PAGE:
Today I’m launching a new series focused on international speech therapy with guest posts from speech pathologists working all across the globe. I love to travel and I’ve always been interested in what speech pathologists do in other countries. Finally we’ll get a peek into what it’s like to work in other countries. Thanks for reading! ~Sarah
My name is Emily and I want to tell you all about this amazing experience I am in the middle of. I am currently volunteering in the Dominican Republic as a full time Speech Language Pathologist in a home for orphaned, abandoned and neglected children with an organization called Nuestros Pequeños Hermanos (NPH). For a long time I had aspirations to work abroad, but never imagined at this capacity. About two years ago, I started a Google search looking for an opportunity to volunteer as an SLP, but more for a short period of time. When I came across the NPH website, I initially said “no way” to a year long commitment. “I have student loans, a good job and a good life here, I don’t want to leave that behind for that long.” But now I have been with NPH for 10 months and cannot imagine my life without this place.
Nuestros Pequeños Hermanos has nine homes in nine countries in Latin America and the Caribbean. Each home takes long term volunteers for a variety of positions. Each home looks a little different, and have their own unique qualities, but one thing is all the same, they all feel like a big family. Our home in the Dominican Republic is one of the newest homes, was build in 2003 and has approximately 240 children living here. We currently have 10 volunteers working in a variety of fields throughout our campus and our home is very fortunate to have several therapist volunteers. A day in the life of my work in the DR would likely look different than in Mexico and certainly different than a SLP in Haiti. Most days I spend several hours in our special needs home, Casa San Marcos, where we have 12 kids living with a variety of disabilities; 4 with cerebral palsy, several more with mental retardation, and some with significant autism. My time there is mostly filled with working on language stimulation, oral motor development, and feeding and swallowing needs. Then I head to the school for a few hours where I do the “typical” school type therapy. We are fortunate enough to have our own school here on our property. I work with kids who have diagnosis’ of language, articulation, cognitive, and fluency disorders.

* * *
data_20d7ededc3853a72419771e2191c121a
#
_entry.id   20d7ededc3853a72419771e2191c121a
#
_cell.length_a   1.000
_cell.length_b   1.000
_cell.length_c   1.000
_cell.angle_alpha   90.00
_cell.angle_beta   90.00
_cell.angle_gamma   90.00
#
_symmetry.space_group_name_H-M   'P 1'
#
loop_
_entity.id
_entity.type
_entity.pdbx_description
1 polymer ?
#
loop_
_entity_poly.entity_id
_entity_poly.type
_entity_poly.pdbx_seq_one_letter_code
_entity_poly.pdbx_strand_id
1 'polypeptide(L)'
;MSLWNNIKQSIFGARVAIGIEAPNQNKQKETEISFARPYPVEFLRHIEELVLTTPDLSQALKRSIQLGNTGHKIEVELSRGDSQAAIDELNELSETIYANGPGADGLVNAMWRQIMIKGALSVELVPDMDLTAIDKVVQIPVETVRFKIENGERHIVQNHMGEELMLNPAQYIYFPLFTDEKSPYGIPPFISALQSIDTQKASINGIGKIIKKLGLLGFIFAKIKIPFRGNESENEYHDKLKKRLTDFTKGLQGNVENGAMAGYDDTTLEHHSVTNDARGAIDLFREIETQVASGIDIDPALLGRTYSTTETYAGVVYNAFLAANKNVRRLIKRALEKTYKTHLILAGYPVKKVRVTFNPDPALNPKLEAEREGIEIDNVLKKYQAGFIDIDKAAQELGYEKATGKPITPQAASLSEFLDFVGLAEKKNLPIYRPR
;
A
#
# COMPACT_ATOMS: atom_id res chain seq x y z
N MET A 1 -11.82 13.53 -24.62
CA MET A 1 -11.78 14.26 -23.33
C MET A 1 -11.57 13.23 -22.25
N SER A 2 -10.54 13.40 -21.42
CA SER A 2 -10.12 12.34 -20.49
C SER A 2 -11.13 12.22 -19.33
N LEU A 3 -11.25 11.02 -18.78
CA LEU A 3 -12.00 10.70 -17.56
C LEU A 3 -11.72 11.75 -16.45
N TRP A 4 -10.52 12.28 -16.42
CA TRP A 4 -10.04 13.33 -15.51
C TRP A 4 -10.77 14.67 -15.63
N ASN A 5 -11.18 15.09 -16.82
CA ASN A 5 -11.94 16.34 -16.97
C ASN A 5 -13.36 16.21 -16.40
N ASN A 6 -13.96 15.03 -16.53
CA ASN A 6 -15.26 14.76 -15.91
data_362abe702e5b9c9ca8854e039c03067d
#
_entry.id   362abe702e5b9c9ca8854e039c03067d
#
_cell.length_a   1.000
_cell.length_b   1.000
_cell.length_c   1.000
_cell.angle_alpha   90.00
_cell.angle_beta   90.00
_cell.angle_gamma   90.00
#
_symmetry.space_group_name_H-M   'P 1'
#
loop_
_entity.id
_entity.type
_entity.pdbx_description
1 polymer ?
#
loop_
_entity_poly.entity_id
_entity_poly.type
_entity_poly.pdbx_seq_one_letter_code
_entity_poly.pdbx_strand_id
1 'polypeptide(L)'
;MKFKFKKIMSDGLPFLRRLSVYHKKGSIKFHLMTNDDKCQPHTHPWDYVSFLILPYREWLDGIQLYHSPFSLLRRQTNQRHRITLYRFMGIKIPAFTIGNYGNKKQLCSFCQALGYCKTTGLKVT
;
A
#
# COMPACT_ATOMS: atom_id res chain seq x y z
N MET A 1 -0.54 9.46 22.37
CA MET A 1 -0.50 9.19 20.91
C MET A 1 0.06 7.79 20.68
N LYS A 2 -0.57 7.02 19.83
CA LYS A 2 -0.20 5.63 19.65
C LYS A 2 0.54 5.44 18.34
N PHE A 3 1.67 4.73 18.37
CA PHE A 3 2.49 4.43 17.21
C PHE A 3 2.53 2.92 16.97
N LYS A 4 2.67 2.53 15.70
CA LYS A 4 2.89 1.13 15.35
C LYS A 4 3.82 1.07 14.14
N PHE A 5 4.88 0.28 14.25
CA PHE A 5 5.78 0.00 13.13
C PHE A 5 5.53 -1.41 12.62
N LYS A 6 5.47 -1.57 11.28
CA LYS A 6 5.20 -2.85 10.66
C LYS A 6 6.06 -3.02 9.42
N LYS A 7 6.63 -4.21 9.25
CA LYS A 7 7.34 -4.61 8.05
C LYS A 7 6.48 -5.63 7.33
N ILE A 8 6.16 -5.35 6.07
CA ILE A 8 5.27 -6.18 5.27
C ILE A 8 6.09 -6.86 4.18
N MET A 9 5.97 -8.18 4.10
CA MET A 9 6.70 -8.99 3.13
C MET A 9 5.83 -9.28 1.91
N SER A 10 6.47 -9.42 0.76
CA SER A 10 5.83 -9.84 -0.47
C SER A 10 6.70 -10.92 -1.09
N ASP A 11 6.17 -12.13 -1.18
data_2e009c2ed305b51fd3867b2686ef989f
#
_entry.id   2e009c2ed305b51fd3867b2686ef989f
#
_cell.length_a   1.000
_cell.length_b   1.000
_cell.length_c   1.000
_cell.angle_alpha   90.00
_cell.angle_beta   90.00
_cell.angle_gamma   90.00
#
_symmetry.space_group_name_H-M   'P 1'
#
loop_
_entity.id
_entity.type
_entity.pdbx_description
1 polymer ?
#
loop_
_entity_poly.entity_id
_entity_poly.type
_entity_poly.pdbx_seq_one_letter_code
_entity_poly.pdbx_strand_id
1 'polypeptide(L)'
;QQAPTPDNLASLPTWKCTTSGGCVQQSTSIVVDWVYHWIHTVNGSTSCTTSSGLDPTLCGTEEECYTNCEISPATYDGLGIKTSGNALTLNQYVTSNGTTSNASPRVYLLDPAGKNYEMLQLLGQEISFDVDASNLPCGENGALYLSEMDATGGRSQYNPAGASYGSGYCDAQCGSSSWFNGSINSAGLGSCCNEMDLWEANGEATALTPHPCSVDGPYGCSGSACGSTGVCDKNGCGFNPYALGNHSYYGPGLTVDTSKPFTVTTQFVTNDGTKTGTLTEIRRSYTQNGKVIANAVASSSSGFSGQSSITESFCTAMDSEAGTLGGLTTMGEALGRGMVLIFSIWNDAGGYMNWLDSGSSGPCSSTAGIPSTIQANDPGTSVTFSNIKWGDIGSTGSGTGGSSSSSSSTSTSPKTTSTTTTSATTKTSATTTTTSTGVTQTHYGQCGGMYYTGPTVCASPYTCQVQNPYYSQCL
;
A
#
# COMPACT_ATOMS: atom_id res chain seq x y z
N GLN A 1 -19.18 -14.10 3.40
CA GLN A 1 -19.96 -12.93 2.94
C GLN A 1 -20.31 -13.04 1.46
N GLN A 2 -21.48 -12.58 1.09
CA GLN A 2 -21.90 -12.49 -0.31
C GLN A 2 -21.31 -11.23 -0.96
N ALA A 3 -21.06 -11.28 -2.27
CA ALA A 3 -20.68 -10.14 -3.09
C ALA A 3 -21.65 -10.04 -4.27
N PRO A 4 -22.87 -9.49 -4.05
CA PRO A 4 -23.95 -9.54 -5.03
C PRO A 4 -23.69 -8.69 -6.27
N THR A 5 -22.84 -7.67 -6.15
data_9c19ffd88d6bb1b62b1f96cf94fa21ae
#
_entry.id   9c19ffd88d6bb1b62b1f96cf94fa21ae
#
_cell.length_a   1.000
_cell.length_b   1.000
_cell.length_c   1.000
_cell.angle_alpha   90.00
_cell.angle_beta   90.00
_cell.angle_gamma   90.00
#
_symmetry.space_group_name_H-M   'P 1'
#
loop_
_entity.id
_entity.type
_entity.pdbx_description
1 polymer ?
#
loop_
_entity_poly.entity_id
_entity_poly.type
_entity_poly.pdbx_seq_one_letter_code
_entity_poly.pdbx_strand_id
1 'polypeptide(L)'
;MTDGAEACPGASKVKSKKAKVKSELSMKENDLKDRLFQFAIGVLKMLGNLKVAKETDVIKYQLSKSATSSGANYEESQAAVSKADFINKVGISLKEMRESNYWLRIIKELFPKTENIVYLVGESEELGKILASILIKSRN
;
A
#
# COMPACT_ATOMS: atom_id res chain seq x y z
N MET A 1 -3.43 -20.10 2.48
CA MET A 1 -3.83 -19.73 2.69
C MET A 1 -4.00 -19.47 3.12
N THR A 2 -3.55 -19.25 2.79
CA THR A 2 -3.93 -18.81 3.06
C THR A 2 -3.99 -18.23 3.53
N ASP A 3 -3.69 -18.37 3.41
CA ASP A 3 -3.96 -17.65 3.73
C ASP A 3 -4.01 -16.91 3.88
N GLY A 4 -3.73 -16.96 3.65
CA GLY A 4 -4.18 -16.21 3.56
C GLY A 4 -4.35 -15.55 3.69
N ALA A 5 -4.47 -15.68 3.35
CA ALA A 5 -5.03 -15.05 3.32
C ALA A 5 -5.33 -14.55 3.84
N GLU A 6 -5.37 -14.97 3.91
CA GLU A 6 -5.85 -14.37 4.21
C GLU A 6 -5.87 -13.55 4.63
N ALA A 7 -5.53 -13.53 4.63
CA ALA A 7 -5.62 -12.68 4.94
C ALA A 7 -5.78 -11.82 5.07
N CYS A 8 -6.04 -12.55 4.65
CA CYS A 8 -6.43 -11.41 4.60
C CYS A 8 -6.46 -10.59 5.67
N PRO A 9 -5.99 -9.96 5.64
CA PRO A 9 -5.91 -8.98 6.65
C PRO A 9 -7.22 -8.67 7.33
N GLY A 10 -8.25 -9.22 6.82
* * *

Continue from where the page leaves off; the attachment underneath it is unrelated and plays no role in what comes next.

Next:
Also with the help of our previous Occupational Therapist and a recent high school graduate who works in the school, we are able to do some unique group therapy sessions. I think these will be my pride and joy this semester! The first group we call “Grupo Vocacional” (Vocational Group). This group is designed for teenagers here at NPH with learning disabilities, who need some more focused attention on how to live outside of NPH. The main goal of our group is to teach vocational skills, such as counting money, time management, scheduling, and real life problem solving. This group is made up of 4 teenage girls, who already have surprised us with their ability to work together to try to understand the world outside NPH. We are hoping at the end of the semester to take the group of girls into town to practice using their new developed skills to buy a few things at the grocery store. The other two groups take place in the first and second grade classrooms. They are designed to focus on teaching letter formation, sound development and understanding the names and sounds of the letters. One of the difficulties we volunteers have come across is that often children here do not learn the names of letters and their letter formation is poor. So we designed this group last semester to help foster these skills, the hope is that as these children get older there would be less of them who lack this skill.